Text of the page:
- stems are thick, much-branching at the base of the plant, and acquire prominent (but hidden) leaf scars as the lower foliage (with its swelled petiole base) abscisces from self-shading and senescence
- large spherical showy inflorescences rise above the dense, cordate, green and zonally bronzed foliage, with thick stems and a scented odor from the foliage when it is bruised
- frequently used as a bedding plant for group or mass plantings, foundations, entranceways, pathways, and borders
- also commonly used as a bold-textured accent in urns, hanging baskets, window boxes, planters, and even as an indoor plant in Winter
- bold texture
- average to thick density
- Summer-long bold-textured flowering (especially when frequently dead-headed)
- wide range of floral colors, in single or double flowers
- lush foliage is dense, medium to dark green, and often bicolored (with a bronze zonal band)
- inflorescences need to be dead-headed repeatedly after heavy bloom or a strong rain, to remove the unnattractive spent inflorescences and to promote continuous bloom
- several diseases and pests can significantly affect the foliage and floral quality, especially during rainy periods in mass plantings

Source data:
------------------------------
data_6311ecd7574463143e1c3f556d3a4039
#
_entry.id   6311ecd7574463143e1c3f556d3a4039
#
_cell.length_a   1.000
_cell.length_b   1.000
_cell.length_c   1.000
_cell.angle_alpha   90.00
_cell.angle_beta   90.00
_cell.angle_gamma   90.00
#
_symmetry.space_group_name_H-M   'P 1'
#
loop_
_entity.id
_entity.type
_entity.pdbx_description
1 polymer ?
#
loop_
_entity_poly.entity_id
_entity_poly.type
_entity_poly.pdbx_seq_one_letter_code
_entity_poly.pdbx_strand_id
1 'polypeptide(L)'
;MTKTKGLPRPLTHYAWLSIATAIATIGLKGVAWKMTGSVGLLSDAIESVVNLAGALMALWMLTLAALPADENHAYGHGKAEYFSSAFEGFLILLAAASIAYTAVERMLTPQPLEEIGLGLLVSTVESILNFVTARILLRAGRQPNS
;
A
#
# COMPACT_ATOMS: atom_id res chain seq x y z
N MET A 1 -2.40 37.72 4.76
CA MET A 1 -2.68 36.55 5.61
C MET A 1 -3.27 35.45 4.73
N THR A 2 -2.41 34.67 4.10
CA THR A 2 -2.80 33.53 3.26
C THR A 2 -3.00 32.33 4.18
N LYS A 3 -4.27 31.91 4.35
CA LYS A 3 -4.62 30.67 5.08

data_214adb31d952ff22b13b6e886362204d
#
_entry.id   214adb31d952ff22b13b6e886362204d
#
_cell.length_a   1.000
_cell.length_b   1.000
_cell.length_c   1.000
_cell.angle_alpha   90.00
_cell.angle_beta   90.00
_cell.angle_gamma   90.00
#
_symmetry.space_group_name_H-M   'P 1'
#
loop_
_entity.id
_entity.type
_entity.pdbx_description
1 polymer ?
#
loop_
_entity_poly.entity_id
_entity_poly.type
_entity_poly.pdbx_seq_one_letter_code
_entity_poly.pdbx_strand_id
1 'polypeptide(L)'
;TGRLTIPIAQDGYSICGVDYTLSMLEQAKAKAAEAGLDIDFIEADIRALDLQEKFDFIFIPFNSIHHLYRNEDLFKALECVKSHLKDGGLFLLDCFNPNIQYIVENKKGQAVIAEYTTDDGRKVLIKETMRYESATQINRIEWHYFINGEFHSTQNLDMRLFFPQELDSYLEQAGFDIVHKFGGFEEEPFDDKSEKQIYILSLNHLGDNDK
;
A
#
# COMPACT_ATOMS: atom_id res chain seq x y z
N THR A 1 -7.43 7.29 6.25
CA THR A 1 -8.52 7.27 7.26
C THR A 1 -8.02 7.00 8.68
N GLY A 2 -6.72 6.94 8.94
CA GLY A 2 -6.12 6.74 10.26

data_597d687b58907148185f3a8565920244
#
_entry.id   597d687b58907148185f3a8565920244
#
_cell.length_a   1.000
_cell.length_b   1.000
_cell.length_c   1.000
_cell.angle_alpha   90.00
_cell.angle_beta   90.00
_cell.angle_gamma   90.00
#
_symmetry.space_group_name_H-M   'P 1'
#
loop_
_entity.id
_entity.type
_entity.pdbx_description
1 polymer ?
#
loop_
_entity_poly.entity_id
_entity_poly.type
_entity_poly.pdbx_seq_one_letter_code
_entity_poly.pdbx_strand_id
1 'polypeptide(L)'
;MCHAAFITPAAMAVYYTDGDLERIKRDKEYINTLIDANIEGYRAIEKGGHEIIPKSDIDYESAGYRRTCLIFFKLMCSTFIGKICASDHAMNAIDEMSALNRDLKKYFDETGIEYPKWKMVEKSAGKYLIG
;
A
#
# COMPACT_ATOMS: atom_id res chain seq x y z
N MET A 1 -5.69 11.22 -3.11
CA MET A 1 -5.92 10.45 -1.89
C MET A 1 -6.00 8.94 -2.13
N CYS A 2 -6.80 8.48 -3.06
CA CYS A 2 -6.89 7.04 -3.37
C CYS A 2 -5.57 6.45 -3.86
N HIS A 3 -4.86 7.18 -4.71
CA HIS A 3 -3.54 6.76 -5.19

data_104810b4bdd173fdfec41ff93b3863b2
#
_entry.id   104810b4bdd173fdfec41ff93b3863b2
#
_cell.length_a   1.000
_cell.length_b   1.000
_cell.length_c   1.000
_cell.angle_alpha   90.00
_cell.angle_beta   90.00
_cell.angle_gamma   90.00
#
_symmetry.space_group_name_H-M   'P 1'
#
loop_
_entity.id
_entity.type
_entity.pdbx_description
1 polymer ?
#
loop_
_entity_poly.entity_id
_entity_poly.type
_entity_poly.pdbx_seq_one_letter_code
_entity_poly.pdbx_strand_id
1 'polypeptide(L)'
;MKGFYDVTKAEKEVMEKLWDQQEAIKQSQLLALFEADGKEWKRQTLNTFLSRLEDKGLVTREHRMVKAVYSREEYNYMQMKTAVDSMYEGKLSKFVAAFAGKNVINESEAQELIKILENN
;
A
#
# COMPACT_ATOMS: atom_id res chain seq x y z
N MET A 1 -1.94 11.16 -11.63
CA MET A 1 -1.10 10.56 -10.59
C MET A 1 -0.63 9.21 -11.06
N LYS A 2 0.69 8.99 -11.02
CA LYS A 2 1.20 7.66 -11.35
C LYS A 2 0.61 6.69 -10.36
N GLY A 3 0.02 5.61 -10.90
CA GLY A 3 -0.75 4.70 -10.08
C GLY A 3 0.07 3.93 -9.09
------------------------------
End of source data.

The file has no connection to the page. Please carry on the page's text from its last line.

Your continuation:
- leaf tip browning in hot, dry weather
- annual that dies with several frosts or the first hard freeze
- Common Geranium is of complex hybrid origin from several Geraniums, but most species are native to South Africa
- Summer-flowering annuals with prominent foliage (Begonia x semperflorens-cultorum, Coleus x hybridus, Senecio cineraria, etc.)
- Summer-flowering annuals with bold-textured, large floral heads (Celosia [crested types], Cleome x hasslerana, Tagetes erecta, etc.)
- many series and cultivars exist, based upon plant compactness, earliness to bloom, consistent bloom, floral color or bicolor, single or double flowers, inflorescence openness versus density, and bronzed leaf zonation
- Pelargonium translates from the Greek word pelargos as "stork", again due to the similarity in shape of the fruits to a stork (or crane's) elongated beak.
- x hortorum translates as "of gardens" and refers to its domesticated usage as a complex hybrid.
- Geranium, the common name, translates from the Greek word geranos as "crane", due to the similarity in shape of the seldom-noticed fruits to a crane's (or stork's) elongated beak.
- Perennial Geraniums (not discussed here) belong to the genus Geranium, most species of which are cold-hardy throughout temperate zones, while Common Geranium (discussed herein under the genus Pelargonium) is an annual in all but tropical regions.
- Common Geranium is a very popular annual for usage in beds and containers.
- Pelargonium x hortorum is a common annual noted for its bold-textured clusters of floral heads, blooming all Summer long atop its dense, medium to dark green, and often zonally-bronzed foliage.
Return to Index
Copyright © The Ohio State University
All rights reserved.